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Successes and achievements in Monaragala District


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Vinod Saranga, a successful dairy farmer in Maligawila, Monaragala who embarked on the venture through the European Union Support to District Development Programme and the Food and Agriculture Organization. His integrated farm 

gets a sizeable income from his semi-intensive dairy business

A portable ultrasound scanner capable of diagnosing pregnancy in cattle handed over to the Department of Animal Production and Health

 

 

The Food and Agriculture Organization (FAO) of the United Nations component in the implementation of the European Union Support to District Development Programme (EU-SDDP) is nearing its successful completion this May, 2018. The program helped low income-earners in the agriculture sector in Sri Lanka by providing basic infrastructure and services that benefit the local economy.

The action of FAO in EU-SDDP focused on ‘Poverty Reduction through Agricultural Development’. In Monaragala District, the FAO project was implemented in the five selected Divisional Secretariat Divisions of Monaragala, Buttala, Siyambalanduwa, Madulla and Katharagama. 

In view of the closure, a knowledge sharing district workshop was organised in Monaragala District to showcase achievements of project activities that focused on agriculture, livestock, inland fisheries and irrigation sector development. The sharing of lessons learnt and promotion of best practices and replicable models among all partners was central to the event, while it is of paramount importance to ensure the sustainability of interventions, together with its adaption and improvement by likeminded agencies – prerequisites to ensure a smooth transition at the exit stage of the project. 

A few of the key successes in Monaragala District are: the introduction of the 4-cow model to small scale dairy farmers to practice the semi-intensive management system on existing cattle of in the dry zone to help expand their herd to 10 milking cows under a day and night feeding programme. The continuous drinking water supply and feed has been enhanced through fodder cultivations and mechanised chopping. The particular method has shown positive results with successful farmers able to milk more than 5 litres per cow per day – with qualitative improvement as well. 

Meanwhile, inputs and training provided to farmers for export-oriented mango cultivation has led to sustainable incomes. A contract farming agreement in place through a commercial-level partnership has laid the path for farmers to receive a fair price for their produce in a timely manner. Further, one hundred families in the district, with a focus on women’s participation, were assisted in bee keeping together with a private entity buy back agreement. Moreover, the promotion of mushroom cultivation among women as an additional household income source – with relatively low time and labour investments - has strengthened producer groups and created access to market linkages.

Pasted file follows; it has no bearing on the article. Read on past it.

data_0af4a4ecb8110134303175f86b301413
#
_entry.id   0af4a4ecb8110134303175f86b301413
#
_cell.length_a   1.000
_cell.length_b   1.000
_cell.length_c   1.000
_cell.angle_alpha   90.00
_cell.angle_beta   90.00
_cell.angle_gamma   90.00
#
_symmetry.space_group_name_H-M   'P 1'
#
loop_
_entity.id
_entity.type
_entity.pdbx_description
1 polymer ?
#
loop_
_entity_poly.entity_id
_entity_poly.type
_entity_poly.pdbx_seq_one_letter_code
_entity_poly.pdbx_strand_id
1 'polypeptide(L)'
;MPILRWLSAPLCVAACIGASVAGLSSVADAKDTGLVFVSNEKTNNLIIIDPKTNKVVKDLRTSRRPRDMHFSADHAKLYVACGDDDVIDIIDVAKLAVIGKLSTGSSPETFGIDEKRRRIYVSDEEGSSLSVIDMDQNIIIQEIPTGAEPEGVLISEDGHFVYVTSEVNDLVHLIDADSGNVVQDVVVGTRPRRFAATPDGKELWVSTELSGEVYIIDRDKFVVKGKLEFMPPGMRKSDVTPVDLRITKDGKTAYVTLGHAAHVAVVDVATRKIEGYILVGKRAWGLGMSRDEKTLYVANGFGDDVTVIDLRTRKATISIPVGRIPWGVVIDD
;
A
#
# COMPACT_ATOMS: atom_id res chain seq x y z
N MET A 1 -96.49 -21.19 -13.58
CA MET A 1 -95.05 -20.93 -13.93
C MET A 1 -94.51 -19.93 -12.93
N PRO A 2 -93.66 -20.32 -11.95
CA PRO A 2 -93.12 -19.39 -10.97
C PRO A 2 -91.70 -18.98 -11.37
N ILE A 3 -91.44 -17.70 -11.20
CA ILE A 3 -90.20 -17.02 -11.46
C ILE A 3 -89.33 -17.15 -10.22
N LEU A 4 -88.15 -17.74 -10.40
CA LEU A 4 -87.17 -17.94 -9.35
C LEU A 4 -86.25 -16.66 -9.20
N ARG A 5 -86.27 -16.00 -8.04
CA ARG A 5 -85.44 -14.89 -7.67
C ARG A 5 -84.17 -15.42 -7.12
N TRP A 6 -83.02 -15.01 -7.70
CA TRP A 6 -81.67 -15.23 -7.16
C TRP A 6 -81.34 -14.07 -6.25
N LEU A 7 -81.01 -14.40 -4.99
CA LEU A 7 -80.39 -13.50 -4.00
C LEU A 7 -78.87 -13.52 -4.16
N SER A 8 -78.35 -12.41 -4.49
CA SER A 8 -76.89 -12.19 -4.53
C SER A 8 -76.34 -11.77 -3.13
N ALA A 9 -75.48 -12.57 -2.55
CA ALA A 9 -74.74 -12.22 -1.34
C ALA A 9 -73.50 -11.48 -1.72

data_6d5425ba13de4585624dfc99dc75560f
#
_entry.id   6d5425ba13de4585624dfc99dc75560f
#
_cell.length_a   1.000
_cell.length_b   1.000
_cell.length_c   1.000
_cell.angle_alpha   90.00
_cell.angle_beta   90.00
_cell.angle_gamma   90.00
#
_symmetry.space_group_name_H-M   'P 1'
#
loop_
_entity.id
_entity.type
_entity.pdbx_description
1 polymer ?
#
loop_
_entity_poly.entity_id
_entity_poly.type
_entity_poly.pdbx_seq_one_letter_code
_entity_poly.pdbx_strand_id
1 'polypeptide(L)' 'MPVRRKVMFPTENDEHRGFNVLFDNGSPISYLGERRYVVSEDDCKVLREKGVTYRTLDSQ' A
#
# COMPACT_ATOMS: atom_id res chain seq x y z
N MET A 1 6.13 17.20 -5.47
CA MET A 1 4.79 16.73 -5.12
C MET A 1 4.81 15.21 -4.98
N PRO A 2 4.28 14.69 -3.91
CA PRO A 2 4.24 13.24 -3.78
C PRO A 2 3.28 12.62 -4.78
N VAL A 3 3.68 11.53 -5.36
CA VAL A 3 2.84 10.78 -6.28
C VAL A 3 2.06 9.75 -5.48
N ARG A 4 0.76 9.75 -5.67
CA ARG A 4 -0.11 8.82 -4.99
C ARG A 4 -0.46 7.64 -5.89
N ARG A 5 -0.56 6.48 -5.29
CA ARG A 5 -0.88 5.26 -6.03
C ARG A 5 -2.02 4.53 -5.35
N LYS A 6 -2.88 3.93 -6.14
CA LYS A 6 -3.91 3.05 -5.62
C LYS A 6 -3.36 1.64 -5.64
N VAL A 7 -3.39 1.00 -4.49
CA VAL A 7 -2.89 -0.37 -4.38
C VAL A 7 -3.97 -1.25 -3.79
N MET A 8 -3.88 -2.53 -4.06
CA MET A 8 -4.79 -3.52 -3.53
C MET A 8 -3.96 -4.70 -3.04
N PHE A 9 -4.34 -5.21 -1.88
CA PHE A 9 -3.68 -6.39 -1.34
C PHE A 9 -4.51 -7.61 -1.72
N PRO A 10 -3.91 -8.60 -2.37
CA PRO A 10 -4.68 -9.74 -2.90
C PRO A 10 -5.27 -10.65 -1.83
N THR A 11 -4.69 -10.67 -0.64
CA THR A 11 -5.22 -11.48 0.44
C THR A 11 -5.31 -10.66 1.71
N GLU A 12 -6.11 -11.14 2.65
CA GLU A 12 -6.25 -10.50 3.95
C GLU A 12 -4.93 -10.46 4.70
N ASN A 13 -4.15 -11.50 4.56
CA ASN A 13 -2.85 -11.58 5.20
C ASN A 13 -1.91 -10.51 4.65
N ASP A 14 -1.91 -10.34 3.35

In the long run, work done to develop the ecosystem in Podiwewa will play an important role in maintaining environmental equilibrium and protecting the banks of the tank from erosion and encroachment. The variety of kumbuk, tamaraind, mee and karanda, and palmyrah trees planted in the up-stream and down-stream sections will act as a natural wind breaker. 

Moreover, the rehabilitation of five minor irrigation tanks saw the construction of the spill, main canal, sluice, culvert, bund and access road in order to increase the extent of irrigated land during the Yala and Maha cultivation seasons. 

Thus, the project which commenced activities in Monaragala District to support smallholder producers has helped this segment increase the quality and quantity of their production. Overall, it has ensured that marketing linkages and networks to support the increase in production are firmly in place; provided trainings on managing production increases, reducing post-harvest losses and developing capacity; and has increased strands of the value chain by identifying more activities that could sustain the replicable models.

The next step for the sustainability of the interventions introduced by FAO is for like-minded agencies to scale up replicable models by increasing the number of beneficiaries and expanding the models in the same district and to other districts. 

Jointly implemented by five agencies of the United Nations namely FAO, UNDP, UNICEF, UNOPS, and ILO, and IFC from the World Bank Group, the EU-SDDP is a European Union-funded development cooperation programme with a total financial grant support of EUR 60 million. Its objective is to contribute to poverty reduction and livelihood development in seven districts in the North and East to bridge the socio-economic gap with the rest of the country. The program supports the conflict-affected districts of Batticaloa, Mannar, Vavuniya, Ampara, Monaragala, Anuradhapura and Puttalam impacting half a million people. 

 


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